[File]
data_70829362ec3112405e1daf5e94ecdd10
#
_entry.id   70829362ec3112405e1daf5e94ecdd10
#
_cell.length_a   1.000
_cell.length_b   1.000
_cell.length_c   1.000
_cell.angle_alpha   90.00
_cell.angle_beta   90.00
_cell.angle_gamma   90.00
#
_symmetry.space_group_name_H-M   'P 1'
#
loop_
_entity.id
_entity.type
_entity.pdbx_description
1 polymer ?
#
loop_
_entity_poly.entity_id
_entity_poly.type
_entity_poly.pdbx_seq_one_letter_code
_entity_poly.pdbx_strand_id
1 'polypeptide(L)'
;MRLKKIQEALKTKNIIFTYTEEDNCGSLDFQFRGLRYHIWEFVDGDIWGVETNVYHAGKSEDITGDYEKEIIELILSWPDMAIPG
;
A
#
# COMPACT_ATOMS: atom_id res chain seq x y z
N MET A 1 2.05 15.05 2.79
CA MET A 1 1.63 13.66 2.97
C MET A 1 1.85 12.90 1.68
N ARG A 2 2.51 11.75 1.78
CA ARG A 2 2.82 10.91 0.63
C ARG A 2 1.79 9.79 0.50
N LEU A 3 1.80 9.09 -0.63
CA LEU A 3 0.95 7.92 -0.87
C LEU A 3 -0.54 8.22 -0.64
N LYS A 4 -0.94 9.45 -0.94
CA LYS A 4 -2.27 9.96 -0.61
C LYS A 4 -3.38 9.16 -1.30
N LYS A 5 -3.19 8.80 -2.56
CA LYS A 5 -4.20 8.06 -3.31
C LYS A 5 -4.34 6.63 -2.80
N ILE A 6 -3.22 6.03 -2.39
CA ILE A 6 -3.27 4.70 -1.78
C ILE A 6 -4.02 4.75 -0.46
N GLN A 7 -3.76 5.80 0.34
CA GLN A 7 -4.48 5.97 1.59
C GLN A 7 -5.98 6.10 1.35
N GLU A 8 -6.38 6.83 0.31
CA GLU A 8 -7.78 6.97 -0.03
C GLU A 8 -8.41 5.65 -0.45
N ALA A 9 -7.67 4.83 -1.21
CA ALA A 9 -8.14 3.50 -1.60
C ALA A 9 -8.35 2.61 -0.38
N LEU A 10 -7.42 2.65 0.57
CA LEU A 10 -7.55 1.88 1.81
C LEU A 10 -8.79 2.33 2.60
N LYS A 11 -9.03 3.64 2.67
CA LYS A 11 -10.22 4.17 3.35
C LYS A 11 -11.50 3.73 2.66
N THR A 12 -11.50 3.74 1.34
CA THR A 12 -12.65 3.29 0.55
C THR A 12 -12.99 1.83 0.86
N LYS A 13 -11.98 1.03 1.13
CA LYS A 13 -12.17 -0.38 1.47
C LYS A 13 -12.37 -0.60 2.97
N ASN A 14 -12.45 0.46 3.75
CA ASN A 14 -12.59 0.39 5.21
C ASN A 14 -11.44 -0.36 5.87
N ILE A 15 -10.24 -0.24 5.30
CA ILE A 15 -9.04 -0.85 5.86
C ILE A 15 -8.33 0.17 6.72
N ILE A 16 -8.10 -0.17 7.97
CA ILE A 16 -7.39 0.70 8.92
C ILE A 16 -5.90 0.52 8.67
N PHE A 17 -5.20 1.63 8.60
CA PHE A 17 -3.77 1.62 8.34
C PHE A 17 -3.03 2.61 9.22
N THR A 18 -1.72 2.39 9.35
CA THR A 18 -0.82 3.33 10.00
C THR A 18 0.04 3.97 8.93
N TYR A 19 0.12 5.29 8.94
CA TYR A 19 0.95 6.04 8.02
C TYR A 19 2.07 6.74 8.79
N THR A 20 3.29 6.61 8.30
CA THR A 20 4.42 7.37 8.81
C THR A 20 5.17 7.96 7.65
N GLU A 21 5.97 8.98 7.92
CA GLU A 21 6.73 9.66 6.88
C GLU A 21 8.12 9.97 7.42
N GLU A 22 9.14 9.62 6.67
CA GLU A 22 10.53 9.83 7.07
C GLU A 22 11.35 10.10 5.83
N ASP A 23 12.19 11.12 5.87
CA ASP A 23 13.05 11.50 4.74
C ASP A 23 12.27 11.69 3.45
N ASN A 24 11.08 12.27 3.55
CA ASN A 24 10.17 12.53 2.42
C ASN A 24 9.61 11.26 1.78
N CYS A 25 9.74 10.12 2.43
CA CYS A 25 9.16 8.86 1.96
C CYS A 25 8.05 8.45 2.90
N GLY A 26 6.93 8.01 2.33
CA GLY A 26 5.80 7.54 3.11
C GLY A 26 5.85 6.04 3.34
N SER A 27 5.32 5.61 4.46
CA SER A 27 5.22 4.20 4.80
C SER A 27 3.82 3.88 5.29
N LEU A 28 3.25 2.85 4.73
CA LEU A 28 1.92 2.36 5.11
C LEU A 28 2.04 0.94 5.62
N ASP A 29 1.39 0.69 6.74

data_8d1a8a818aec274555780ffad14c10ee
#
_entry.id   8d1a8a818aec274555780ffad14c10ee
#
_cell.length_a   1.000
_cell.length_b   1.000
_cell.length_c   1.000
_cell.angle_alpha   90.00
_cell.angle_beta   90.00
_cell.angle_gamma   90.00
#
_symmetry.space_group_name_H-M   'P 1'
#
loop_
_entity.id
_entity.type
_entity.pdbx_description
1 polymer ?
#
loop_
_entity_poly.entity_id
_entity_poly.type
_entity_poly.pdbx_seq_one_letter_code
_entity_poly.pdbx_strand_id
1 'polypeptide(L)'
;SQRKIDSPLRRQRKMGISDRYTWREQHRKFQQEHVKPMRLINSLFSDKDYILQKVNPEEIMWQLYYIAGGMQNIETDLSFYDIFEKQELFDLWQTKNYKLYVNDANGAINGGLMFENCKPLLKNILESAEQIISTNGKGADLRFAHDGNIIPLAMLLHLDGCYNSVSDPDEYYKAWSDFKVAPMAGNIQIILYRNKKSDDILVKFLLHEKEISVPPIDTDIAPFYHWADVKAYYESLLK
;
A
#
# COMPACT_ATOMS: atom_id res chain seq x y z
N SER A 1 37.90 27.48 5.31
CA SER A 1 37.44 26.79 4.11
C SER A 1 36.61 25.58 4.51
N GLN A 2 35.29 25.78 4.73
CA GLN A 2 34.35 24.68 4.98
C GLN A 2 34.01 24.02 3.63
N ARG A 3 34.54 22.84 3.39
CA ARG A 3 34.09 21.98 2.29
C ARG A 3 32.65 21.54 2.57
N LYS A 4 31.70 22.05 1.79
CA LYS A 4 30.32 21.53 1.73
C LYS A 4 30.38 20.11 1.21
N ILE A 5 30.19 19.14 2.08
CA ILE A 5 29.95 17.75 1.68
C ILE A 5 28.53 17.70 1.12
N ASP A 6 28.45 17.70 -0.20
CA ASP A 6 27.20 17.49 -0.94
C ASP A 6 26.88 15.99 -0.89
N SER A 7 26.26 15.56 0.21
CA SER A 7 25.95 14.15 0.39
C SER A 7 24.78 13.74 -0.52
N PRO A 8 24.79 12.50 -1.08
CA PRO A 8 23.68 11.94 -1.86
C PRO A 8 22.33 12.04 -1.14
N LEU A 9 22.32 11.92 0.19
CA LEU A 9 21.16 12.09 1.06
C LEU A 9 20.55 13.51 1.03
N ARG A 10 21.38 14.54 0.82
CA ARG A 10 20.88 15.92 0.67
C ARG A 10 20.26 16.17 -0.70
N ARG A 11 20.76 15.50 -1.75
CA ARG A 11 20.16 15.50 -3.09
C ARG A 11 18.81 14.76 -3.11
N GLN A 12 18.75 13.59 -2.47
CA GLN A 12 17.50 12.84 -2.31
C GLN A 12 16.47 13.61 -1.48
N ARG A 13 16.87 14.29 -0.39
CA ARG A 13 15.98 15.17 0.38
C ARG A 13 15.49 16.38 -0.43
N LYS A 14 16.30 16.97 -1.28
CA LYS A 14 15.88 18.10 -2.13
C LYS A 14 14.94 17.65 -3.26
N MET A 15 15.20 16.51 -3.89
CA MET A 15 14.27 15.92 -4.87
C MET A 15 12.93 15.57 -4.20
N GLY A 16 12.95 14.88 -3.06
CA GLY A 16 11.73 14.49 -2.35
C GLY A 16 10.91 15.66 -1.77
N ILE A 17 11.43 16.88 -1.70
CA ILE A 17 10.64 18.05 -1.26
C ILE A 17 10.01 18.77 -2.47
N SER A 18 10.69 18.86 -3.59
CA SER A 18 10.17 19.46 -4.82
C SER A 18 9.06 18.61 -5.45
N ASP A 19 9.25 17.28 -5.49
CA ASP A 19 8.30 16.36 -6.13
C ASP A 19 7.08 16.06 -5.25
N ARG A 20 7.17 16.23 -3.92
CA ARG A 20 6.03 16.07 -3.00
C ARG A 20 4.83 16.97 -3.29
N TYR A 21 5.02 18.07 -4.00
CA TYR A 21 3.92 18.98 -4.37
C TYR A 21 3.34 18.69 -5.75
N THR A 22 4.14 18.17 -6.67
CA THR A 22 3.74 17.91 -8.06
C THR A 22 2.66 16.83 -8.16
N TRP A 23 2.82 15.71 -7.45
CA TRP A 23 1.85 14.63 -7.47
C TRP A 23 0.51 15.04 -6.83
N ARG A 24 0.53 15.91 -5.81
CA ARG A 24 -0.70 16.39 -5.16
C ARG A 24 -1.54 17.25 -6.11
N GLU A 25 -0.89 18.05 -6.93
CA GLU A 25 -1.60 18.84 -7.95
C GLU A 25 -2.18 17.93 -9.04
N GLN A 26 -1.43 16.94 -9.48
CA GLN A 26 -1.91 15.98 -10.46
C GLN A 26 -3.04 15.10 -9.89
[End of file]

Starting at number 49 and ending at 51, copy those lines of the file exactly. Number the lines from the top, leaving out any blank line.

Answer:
N GLN A 7 -3.76 5.80 0.34
CA GLN A 7 -4.48 5.97 1.59
C GLN A 7 -5.98 6.10 1.35